Canadian Journal of Infectious Diseases and Medical Microbiology

Canadian Journal of Infectious Diseases and Medical Microbiology / 2013 / Article

Original Article | Open Access

Volume 24 |Article ID 176494 | https://doi.org/10.1155/2013/176494

Anne E Deckert, Richard J Reid-Smith, Susan E Tamblyn, Larry Morrell, Patrick Seliske, Frances B Jamieson, Rebecca Irwin, Catherine E Dewey, Patrick Boerlin, Scott A McEwen, "Antimicrobial Resistance and Antimicrobial Use Associated with Laboratory-Confirmed Cases of Campylobacter Infection in Two Health Units in Ontario", Canadian Journal of Infectious Diseases and Medical Microbiology, vol. 24, Article ID 176494, 6 pages, 2013. https://doi.org/10.1155/2013/176494

Antimicrobial Resistance and Antimicrobial Use Associated with Laboratory-Confirmed Cases of Campylobacter Infection in Two Health Units in Ontario

Abstract

AIM: A population-based study was conducted over a two-year period in the Perth District (PD) and Wellington-Dufferin-Guelph (WDG) health units in Ontario to document antimicrobial resistance and antimicrobial use associated with clinical cases of laboratory-confirmed campylobacteriosis.METHODS: Etest (bioMérieux SA, France) was used to determine the minimum inhibitory concentration of amoxicillin/clavulanic acid, ampicillin, chloramphenicol, ciprofloxacin (CIP), clindamycin, erythromycin (ERY), gentamicin, nalidixic acid and tetracycline. Data regarding antimicrobial use were collected from 250 cases.RESULTS: Of the 250 cases, 165 (65.7%) reported staying home or being hospitalized due to campylobacteriosis. Fifty-four per cent of cases (135 of 249) reported taking antimicrobials to treat campylobacteriosis. In 115 cases (51.1%), fecal culture results were not used for treatment decisions because they were not available before the initiation of antimicrobial treatment and/or they were not available before the cessation of symptoms. Of the 250 cases, 124 (49.6%) had available Campylobacter isolates, of which 66 (53.2%) were resistant to at least one of the antimicrobials tested. No resistance to ampicillin, chloramphenicol or gentamicin was found in these isolates. Six isolates (4.8%) were resistant to CIP. Two isolates (1.6%) were resistant to ERY; however, no isolates were resistant to both CIP and ERY.CONCLUSION: Prudent use practices should be promoted among physicians to reduce the use of antimicrobials for the treatment of gastroenteritis in general and campylobacteriosis in particular, as well as to minimize the future development of resistance to these antimicrobials in Campylobacter species.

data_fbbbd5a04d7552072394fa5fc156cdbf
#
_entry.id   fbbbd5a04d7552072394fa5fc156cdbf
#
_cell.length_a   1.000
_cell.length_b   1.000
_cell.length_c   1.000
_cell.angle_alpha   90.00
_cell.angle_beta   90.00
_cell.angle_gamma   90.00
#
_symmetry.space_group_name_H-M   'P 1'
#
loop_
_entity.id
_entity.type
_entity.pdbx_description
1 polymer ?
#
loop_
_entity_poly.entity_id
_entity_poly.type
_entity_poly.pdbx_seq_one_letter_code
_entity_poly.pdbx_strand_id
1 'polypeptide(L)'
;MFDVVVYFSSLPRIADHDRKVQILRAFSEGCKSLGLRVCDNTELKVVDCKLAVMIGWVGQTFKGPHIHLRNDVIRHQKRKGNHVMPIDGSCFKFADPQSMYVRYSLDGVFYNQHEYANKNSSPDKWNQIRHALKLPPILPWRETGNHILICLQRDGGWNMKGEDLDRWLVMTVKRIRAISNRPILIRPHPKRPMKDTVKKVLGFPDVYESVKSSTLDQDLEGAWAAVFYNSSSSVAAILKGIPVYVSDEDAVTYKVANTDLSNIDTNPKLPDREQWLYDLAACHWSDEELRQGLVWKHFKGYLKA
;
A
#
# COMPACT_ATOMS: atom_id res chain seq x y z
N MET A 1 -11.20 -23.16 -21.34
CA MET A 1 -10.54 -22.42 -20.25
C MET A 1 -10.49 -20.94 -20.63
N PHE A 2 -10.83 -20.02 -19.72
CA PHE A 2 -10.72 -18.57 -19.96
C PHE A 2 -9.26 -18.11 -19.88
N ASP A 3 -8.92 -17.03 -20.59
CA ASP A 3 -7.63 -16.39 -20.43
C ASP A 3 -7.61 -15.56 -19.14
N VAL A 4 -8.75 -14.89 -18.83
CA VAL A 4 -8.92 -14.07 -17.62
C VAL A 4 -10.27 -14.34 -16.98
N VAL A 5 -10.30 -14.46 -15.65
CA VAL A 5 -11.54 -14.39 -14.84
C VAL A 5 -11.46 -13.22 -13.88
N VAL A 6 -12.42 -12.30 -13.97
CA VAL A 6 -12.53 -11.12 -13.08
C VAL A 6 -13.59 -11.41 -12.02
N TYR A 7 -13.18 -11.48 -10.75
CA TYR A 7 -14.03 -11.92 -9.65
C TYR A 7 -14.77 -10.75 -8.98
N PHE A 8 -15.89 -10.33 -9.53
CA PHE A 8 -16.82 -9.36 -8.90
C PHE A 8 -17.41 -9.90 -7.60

Copyright © 2013 Hindawi Publishing Corporation. This is an open access article distributed under the Creative Commons Attribution License, which permits unrestricted use, distribution, and reproduction in any medium, provided the original work is properly cited.


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